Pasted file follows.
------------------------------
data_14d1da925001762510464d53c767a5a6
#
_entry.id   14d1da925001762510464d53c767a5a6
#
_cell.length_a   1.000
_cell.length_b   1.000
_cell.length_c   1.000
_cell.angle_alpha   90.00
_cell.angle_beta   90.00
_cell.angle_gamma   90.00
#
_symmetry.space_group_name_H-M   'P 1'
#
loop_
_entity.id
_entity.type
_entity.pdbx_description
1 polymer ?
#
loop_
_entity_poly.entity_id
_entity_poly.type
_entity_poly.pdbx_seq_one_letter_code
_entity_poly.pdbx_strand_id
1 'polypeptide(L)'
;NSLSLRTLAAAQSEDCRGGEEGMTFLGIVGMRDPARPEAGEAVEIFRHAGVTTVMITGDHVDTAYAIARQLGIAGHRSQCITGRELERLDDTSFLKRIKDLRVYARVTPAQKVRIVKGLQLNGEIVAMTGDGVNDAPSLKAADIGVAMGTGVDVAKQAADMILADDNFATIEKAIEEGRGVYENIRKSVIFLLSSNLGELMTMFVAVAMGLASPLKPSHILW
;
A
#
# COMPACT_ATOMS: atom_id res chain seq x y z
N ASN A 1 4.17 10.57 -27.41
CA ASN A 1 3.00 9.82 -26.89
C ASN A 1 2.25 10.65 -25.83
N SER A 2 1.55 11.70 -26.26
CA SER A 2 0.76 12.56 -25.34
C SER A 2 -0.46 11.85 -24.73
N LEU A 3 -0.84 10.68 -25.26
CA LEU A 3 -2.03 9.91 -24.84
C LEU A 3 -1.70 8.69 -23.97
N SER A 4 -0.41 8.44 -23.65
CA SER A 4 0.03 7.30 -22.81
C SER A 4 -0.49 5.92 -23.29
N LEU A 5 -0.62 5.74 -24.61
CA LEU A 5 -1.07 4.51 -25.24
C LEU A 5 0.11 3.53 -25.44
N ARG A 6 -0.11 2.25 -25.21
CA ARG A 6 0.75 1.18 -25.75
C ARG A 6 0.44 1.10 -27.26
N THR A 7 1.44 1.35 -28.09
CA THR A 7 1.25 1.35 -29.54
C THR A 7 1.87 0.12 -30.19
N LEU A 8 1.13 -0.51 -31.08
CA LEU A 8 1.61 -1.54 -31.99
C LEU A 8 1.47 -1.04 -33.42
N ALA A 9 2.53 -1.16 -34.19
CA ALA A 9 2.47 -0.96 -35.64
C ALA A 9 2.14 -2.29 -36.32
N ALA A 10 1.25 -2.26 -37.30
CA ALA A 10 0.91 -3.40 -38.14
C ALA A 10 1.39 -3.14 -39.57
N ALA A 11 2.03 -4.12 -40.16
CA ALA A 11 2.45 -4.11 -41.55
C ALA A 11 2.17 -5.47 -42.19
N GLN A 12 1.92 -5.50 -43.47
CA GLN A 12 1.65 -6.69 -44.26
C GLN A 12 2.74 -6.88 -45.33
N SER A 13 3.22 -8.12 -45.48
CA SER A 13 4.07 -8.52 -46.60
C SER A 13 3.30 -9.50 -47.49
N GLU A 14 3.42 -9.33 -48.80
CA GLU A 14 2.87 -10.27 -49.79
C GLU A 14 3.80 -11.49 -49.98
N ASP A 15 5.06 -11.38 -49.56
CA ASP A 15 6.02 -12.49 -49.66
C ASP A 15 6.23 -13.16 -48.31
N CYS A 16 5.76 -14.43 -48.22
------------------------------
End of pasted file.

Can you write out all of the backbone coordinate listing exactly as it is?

data_14d1da925001762510464d53c767a5a6
#
_entry.id   14d1da925001762510464d53c767a5a6
#
_cell.length_a   1.000
_cell.length_b   1.000
_cell.length_c   1.000
_cell.angle_alpha   90.00
_cell.angle_beta   90.00
_cell.angle_gamma   90.00
#
_symmetry.space_group_name_H-M   'P 1'
#
loop_
_entity.id
_entity.type
_entity.pdbx_description
1 polymer ?
#
loop_
_entity_poly.entity_id
_entity_poly.type
_entity_poly.pdbx_seq_one_letter_code
_entity_poly.pdbx_strand_id
1 'polypeptide(L)'
;NSLSLRTLAAAQSEDCRGGEEGMTFLGIVGMRDPARPEAGEAVEIFRHAGVTTVMITGDHVDTAYAIARQLGIAGHRSQCITGRELERLDDTSFLKRIKDLRVYARVTPAQKVRIVKGLQLNGEIVAMTGDGVNDAPSLKAADIGVAMGTGVDVAKQAADMILADDNFATIEKAIEEGRGVYENIRKSVIFLLSSNLGELMTMFVAVAMGLASPLKPSHILW
;
A
#
# COMPACT_ATOMS: atom_id res chain seq x y z
N ASN A 1 4.17 10.57 -27.41
CA ASN A 1 3.00 9.82 -26.89
C ASN A 1 2.25 10.65 -25.83
N SER A 2 1.55 11.70 -26.26
CA SER A 2 0.76 12.56 -25.34
C SER A 2 -0.46 11.85 -24.73
N LEU A 3 -0.84 10.68 -25.26
CA LEU A 3 -2.03 9.91 -24.84
C LEU A 3 -1.70 8.69 -23.97
N SER A 4 -0.41 8.44 -23.65
CA SER A 4 0.03 7.30 -22.81
C SER A 4 -0.49 5.92 -23.29
N LEU A 5 -0.62 5.74 -24.61
CA LEU A 5 -1.07 4.51 -25.24
C LEU A 5 0.11 3.53 -25.44
N ARG A 6 -0.11 2.25 -25.21
CA ARG A 6 0.75 1.18 -25.75
C ARG A 6 0.44 1.10 -27.26
N THR A 7 1.44 1.35 -28.09
CA THR A 7 1.25 1.35 -29.54
C THR A 7 1.87 0.12 -30.19
N LEU A 8 1.13 -0.51 -31.08
CA LEU A 8 1.61 -1.54 -31.99
C LEU A 8 1.47 -1.04 -33.42
N ALA A 9 2.53 -1.16 -34.19
CA ALA A 9 2.47 -0.96 -35.64
C ALA A 9 2.14 -2.29 -36.32
N ALA A 10 1.25 -2.26 -37.30
CA ALA A 10 0.91 -3.40 -38.14
C ALA A 10 1.39 -3.14 -39.57
N ALA A 11 2.03 -4.12 -40.16
CA ALA A 11 2.45 -4.11 -41.55
C ALA A 11 2.17 -5.47 -42.19
N GLN A 12 1.92 -5.50 -43.47
CA GLN A 12 1.65 -6.69 -44.26
C GLN A 12 2.74 -6.88 -45.33
N SER A 13 3.22 -8.12 -45.48
CA SER A 13 4.07 -8.52 -46.60
C SER A 13 3.30 -9.50 -47.49
N GLU A 14 3.42 -9.33 -48.80
CA GLU A 14 2.87 -10.27 -49.79
C GLU A 14 3.80 -11.49 -49.98
N ASP A 15 5.06 -11.38 -49.56
CA ASP A 15 6.02 -12.49 -49.66
C ASP A 15 6.23 -13.16 -48.31
N CYS A 16 5.76 -14.43 -48.22